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Brazilian Journal of Medical and Biological Research

Print version ISSN 0100-879XOn-line version ISSN 1414-431X

Braz J Med Biol Res vol.32 n.9 Ribeirão Preto Sept. 1999

http://dx.doi.org/10.1590/S0100-879X1999000900002 

Braz J Med Biol Res, September 1999, Volume 32(9) 1063-1071

Photodynamic DNA damage induced by phycocyanin and its repair in Saccharomyces cerevisiae

M. Pádula1,2 and S. Boiteux1

1Laboratoire de Radiobiologie de l'ADN, Commissariat à l'Energie Atomique, Département de Radiobiologie et Radiopathologie, UMR217 Centre National de la Recherche Scientifique, BP6, Fontenay-aux-Roses, France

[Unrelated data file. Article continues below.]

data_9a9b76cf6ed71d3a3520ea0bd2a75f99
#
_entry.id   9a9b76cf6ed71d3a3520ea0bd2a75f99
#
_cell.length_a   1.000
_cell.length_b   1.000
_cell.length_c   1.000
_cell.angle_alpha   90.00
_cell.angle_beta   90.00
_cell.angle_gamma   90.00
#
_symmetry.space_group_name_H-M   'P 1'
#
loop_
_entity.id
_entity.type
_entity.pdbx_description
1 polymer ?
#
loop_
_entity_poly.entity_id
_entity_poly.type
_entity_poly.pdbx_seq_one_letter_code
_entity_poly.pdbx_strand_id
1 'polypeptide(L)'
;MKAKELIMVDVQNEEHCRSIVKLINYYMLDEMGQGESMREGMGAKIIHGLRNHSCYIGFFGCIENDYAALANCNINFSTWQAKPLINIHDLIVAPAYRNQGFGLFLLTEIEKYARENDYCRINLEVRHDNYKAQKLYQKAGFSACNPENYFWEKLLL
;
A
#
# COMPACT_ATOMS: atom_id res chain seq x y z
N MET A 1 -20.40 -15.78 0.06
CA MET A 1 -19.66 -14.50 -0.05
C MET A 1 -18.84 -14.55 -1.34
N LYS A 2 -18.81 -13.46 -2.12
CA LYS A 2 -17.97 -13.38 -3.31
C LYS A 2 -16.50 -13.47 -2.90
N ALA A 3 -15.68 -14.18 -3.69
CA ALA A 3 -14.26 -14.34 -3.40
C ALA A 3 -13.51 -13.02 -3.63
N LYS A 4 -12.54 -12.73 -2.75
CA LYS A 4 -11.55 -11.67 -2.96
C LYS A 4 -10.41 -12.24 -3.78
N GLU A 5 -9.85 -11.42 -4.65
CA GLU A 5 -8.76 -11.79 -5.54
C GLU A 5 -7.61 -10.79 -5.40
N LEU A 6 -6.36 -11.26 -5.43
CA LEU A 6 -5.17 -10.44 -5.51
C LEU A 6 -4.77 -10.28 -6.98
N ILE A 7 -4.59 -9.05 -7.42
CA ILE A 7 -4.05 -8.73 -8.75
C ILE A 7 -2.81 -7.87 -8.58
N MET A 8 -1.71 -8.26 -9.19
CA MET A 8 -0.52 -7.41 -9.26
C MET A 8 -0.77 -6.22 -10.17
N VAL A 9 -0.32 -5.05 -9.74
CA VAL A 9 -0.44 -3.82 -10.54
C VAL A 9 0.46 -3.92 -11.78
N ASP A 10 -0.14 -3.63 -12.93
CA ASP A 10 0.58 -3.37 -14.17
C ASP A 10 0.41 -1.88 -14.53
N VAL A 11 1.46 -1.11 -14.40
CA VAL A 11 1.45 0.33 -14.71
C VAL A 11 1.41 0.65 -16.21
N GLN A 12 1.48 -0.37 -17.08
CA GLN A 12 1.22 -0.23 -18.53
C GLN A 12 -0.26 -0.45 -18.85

2Departamento de Fármacos, Faculdade de Farmácia, Universidade Federal do Rio de Janeiro, Rio de Janeiro, RJ, Brasil

down.gif (51 bytes) Abstract
down.gif (51 bytes) Introduction
Material and Methods
Results
Discussion
References
Correspondence and Footnotes


Abstract